The 1869 Pictorials were historic. They were the first U.S. stamps to feature something other than the bust or head of a famous American leader. They were also the first bi-color stamps.
As precursors of today’s commemorative stamps, the Pictorials were revolutionary for their time. Never before had stamps featured paintings, horses and locomotives. Never before had stamps attempted such artistic creativity… yet Americans rejected them as frivolous and inappropriate! Today, the Pictorials are among the most desirable of all U.S. issues.
Some of the Pictorials are also extremely scarce. That’s partially because they were printed in limited quantity, but also because the stamps were withdrawn from sale within a year of their release due to their unpopularity.
The rarest of all Pictorial stamps are the inverts, which resulted from the bi-color printing process. The Pictorial Inverts are visually striking and routinely command high sale prices when they come up for auction.
US #112 satisfied the local rate plus the rate for unsealed circulars. It was also combined with other stamps to make up a higher rate. At the time it was issued, the Pony Express Rider stamp was severely criticized for its design. The horse appears to be leaping rather than galloping. (Some say the horse’s position is nearly impossible.) However, it captures our nation’s infatuation with the romance of the Pony Express.
US #113 paid the local or drop letter rate and was also used on unsealed circulars. Often it was used with other stamps to satisfy a higher rate.
US #114 is the 3¢ issue, which satisfied the first class domestic letter rate and saw more use than any of the other Pictorial stamps.
The 6¢ Washington stamp (US #115) paid the double rate on U.S. domestic letters as well as the rate to Canada, Great Britain and other foreign countries.
US #116 paid the rate to France, Germany and other foreign destinations.
US #117 was primarily used on mail sent to England from January 1868 to January 1870, when the rate was 12¢.
The 15¢ denomination of US #118 and #119 primarily paid the rate to France and other European countries. It also satisfied the domestic registry fee. The difference between US #118 – the Type I stamp – and the Type II #119 is an additional line was cut in the frame around the vignette. US #118 is also more than 10 times scarcer than #119.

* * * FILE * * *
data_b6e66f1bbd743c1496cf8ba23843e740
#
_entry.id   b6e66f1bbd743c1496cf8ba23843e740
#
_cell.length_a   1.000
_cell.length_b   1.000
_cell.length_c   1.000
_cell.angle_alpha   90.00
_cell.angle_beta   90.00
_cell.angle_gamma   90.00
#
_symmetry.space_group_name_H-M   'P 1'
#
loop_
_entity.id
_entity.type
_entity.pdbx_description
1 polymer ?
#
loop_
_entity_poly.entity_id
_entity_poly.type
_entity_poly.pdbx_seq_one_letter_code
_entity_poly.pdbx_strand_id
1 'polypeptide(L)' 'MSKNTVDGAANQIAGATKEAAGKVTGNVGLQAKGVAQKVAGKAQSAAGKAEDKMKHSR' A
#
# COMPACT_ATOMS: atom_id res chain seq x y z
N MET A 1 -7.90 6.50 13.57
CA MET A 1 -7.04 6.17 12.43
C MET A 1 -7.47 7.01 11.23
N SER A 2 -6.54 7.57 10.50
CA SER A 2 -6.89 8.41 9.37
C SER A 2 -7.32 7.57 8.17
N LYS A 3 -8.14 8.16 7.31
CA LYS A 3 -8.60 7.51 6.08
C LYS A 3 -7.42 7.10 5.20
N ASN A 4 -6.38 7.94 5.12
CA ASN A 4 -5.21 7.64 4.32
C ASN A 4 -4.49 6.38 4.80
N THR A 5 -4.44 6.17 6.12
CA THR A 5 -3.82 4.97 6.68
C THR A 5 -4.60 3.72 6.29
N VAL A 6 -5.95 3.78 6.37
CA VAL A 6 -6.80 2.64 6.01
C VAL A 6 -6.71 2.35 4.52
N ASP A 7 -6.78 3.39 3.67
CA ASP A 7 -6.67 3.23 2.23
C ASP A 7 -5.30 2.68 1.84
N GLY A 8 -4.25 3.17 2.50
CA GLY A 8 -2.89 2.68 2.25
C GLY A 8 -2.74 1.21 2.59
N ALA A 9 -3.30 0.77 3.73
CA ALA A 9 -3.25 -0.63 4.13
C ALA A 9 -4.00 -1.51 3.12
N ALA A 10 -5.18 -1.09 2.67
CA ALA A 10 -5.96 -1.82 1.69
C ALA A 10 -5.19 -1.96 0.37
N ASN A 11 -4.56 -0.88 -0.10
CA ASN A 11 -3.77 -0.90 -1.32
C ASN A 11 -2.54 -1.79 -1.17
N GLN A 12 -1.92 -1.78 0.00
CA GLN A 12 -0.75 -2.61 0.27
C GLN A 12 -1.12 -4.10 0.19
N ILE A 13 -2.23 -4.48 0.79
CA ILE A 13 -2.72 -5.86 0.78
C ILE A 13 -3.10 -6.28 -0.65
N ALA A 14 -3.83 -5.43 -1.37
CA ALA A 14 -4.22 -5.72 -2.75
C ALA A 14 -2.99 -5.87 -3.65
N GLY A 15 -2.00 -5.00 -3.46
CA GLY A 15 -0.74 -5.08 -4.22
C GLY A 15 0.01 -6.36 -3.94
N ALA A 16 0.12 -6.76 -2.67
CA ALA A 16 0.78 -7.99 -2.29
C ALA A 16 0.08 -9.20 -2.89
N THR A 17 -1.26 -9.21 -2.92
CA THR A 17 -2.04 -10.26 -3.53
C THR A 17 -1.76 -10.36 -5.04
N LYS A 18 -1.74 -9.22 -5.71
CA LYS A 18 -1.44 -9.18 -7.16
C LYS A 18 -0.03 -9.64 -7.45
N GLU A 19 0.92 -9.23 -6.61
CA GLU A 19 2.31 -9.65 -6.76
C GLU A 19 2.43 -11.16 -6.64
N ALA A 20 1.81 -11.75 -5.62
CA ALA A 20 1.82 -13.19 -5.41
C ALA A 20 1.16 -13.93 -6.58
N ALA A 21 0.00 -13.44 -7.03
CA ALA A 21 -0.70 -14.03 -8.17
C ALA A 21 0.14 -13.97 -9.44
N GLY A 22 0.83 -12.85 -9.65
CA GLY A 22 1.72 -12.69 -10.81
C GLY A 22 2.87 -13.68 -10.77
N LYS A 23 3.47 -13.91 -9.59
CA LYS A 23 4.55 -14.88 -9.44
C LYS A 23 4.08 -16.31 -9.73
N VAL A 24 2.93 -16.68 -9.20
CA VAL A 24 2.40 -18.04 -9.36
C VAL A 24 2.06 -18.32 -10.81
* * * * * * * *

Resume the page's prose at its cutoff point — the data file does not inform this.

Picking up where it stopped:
US #120 paid multiple weight rates and was also used as a make up stamp. One of the finest examples of engraving, the center of the stamp is a miniature masterpiece. James Smillie engraved 42 persons, and the six principal figures can be recognized under a magnifying glass!
Ranked #7 in 100 Greatest American Stamps, the 30¢ Shield and Eagle Pictorial (US #121) was heavily criticized when it was issued. The frame of flags is printed in blue and the shield in red. The design was created so that the denomination – spelled out in red letters – flows over into the blue flag printing. Most of the Pictorial stamps had trouble with the registration of colors, and this is exaggerated on US #121 because of the oddly-placed denomination.
US #121 paid the double treaty rate to France. The only known US #122 on cover is the famous “Ice House” cover.
The Ice House cover is so known because of the recipient’s address. It was mailed in 1873, discovered in 1914, and sold in 1943. The cover was then “lost” to philatelists from 1967 to 2006 before it was offered at auction three years later.